The North Education Center in New Hope features state-of-the-art building features and techniques, including sensory room with soothing light and sounds.
Bruce Bisping, Star Tribune
New school holds a few green lessons
- Article by: DON JACOBSON
- Special to the Star Tribune
- September 27, 2012 - 5:42 PM
When Intermediate School District 287 decided to construct its own school in New Hope, it had a lengthy wish list of "green" features and cutting-edge education designs.
The district -- which serves 4,675 special-education students among its total student body of 10,098 -- had thought about renting and rehabbing the former Hosterman Middle School to make it suitable for some of its special-ed kids to be taught there.
But in the end, district officials decided to raze the 1962 structure and start afresh with the new $30 million North Education Center, which opened this school year sporting myriad innovative design and energy efficient features.
The effort has caught the attention of education facility planners, builders and managers across the state and was featured prominently at a panel discussion at last week's Impact 2012 conference put on by the U.S. Green Building Council's Minnesota chapter.
District 287 Facilities Director Tom Shultz helped lead the effort to build the new school when it became apparent that Hosterman couldn't be repaired at a reasonable cost. Minnetonka-based TSP Architecture, construction contractors and school officials worked for four years to complete the three-story NEC project.
The pride in the accomplishment was evident during a tour of the newly opened facility last week, which was abuzz with students checking out their new school.
"What is really unique about this new building is its adaptability," Shultz said. "Teaching methods change, kids' needs change. Why shouldn't you have a school that's adaptable to them? That was 'job one' -- get a building that would meet the students' needs rather than the other way around."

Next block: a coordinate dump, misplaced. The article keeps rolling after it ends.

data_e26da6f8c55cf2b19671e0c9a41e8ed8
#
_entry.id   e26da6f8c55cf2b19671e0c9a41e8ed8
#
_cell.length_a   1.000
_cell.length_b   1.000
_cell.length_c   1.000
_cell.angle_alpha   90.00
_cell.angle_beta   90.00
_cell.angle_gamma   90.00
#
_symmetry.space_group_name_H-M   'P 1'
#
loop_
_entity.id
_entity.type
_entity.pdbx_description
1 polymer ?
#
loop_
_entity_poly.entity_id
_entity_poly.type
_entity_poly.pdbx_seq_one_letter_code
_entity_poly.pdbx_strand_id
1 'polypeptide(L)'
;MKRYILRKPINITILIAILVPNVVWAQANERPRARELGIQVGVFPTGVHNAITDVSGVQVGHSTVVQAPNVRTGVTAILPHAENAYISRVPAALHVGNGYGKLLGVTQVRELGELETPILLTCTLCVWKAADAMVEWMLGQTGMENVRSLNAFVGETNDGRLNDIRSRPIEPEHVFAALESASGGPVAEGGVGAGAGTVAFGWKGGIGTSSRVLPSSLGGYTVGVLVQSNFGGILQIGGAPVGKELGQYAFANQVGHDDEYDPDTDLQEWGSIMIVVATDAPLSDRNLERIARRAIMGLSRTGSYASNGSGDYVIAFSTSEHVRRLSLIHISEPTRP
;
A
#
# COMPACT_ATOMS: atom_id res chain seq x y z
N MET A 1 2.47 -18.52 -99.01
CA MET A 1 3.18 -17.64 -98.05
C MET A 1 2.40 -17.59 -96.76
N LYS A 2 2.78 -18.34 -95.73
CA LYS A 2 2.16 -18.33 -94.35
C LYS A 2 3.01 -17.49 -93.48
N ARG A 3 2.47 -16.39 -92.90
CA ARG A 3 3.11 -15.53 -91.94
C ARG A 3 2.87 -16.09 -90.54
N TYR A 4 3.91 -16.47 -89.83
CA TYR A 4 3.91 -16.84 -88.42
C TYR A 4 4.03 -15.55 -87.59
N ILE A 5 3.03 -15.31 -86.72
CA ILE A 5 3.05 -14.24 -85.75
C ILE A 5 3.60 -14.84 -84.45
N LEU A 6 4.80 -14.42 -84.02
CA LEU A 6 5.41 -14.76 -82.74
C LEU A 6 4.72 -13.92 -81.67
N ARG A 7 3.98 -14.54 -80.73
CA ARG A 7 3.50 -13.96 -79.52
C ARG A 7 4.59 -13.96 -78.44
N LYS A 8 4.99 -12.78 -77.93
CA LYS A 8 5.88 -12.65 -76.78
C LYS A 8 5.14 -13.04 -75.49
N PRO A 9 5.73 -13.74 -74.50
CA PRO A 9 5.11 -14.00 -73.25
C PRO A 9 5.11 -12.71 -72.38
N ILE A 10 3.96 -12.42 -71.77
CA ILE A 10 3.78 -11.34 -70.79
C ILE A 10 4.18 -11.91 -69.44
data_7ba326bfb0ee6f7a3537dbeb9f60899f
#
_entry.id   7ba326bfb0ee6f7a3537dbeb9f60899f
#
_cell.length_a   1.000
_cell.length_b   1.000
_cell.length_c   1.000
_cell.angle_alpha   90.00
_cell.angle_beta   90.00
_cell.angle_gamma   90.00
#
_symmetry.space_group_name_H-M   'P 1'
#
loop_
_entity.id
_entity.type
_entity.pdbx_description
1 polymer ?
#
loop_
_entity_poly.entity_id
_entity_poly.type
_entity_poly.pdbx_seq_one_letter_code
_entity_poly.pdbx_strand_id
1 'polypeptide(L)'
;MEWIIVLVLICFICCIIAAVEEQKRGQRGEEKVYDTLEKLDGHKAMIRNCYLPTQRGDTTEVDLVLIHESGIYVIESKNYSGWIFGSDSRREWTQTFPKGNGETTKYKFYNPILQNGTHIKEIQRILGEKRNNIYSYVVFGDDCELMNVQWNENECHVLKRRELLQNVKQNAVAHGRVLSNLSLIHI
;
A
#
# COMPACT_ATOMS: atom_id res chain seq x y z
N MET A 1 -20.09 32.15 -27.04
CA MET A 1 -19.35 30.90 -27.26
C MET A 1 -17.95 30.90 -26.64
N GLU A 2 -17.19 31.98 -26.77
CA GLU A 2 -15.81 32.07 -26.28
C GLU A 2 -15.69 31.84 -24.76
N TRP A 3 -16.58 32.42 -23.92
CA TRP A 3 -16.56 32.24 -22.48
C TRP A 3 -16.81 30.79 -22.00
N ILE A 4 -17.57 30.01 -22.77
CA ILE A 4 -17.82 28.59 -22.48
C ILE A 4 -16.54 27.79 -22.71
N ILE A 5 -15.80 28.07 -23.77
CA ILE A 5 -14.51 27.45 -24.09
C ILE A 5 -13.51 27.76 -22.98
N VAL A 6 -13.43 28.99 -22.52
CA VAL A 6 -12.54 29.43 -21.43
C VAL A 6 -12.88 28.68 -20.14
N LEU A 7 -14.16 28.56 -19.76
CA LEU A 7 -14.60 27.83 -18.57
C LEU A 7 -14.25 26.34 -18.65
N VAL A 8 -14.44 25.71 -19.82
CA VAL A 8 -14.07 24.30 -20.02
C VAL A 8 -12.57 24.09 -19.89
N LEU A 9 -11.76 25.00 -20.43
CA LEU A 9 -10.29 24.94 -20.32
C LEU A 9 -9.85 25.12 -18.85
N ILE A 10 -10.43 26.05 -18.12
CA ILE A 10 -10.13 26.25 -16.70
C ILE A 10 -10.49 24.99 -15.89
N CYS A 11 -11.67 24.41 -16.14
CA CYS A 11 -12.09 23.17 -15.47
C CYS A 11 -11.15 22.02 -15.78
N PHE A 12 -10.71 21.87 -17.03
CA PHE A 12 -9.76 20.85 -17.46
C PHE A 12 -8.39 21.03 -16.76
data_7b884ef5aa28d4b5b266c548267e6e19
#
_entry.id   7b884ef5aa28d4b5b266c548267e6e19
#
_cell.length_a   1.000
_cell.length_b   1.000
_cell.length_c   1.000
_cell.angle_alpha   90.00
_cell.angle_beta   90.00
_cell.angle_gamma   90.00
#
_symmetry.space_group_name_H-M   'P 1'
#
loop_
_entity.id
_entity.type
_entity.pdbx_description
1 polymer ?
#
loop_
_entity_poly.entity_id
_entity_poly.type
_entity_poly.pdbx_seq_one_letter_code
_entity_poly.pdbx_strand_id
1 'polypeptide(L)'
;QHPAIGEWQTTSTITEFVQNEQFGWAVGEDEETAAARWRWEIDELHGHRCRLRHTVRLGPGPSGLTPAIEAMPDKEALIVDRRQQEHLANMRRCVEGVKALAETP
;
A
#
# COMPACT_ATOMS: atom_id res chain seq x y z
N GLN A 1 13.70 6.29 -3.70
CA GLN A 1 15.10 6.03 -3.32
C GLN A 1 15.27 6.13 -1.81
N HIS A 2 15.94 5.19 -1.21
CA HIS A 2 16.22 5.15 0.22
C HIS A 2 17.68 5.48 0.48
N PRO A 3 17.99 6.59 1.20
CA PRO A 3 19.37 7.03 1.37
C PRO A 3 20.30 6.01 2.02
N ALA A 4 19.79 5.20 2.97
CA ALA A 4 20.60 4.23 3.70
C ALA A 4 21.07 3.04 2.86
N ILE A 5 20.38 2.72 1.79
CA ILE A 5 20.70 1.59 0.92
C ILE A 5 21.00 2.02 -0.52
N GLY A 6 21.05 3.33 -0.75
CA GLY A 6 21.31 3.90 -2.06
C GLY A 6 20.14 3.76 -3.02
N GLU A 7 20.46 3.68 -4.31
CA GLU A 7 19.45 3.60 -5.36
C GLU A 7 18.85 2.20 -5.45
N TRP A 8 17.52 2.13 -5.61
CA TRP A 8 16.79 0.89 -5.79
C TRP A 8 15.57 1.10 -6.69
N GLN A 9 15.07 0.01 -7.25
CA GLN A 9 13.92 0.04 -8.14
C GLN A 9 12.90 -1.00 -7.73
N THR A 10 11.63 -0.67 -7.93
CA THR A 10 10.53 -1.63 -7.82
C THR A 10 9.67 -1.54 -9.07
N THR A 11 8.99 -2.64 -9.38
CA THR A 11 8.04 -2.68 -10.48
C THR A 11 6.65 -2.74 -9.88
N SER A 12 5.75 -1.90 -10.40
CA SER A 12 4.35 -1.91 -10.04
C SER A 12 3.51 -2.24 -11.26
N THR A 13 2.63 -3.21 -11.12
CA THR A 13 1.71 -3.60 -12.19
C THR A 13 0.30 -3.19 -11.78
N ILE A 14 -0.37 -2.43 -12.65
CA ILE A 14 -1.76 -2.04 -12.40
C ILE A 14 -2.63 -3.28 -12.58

ISD 287 used to lease space that was "horrific," he added.
"The staff had to spend half their time worrying about the facilities and managing them, taking care of things they shouldn't have to take care of."
All that has changed with the NEC, which was largely financed by federal school bonds made available through the American Recovery and Reinvestment Act of 2009.
Probably the facility's most striking feature is its system of removable (or "demountable") walls, which allow educators to adjust the size of classrooms to suit the changing needs of the students.
"A 900-square-foot classroom doesn't always work well for special-needs kids, depending on their disabilities," Shultz said. "So we've set up small classrooms and break-out rooms, for instance, for kids with behavior issues, using the demountable wall systems."
The walls are designed to be sustainable, easily assembled and taken apart, plus they're pleasing to the eye, he said.
But because there are no permanent walls to attach traditional radiators, the NEC's heating, ventilation and air conditioning system is also cutting-edge for a school setting with the use of "active chilled beams."
While most commercial and school buildings cool spaces by delivering air cooled before it flows into them, chilled-beam systems instead use chilled water pipes in modular units mounted to ceilings, transferring heat primarily via convection rather than radiation.
They're energy-savers because they can deliver cooling directly into spaces, eliminating the need for "maximum air delivery" and thus cutting the need for energy-sucking ventilation fans.
On cold days, meanwhile, hot water can be run through the ceiling modules instead to provide heating, and the flows can be precisely controlled according to each room's needs.
"On a sunny winter day, classrooms facing south are going to get toasty warm, but the ones facing north are not going to get the solar heat gain," Shultz said. "So some active beams will be used for cooling and others for heating at the same time."
Another green feature of the school is its energy-efficient low-voltage lighting systems, which produces twice as much light for the same amount of power expended on "line voltage" incandescent lamps.
The technology also allows teachers to control each room's lighting to fit the needs of their students. "Some kids don't do well with fluorescent lights," Shultz noted.
Don Jacobson is a St. Paul-based freelance writer.
© 2014 Star Tribune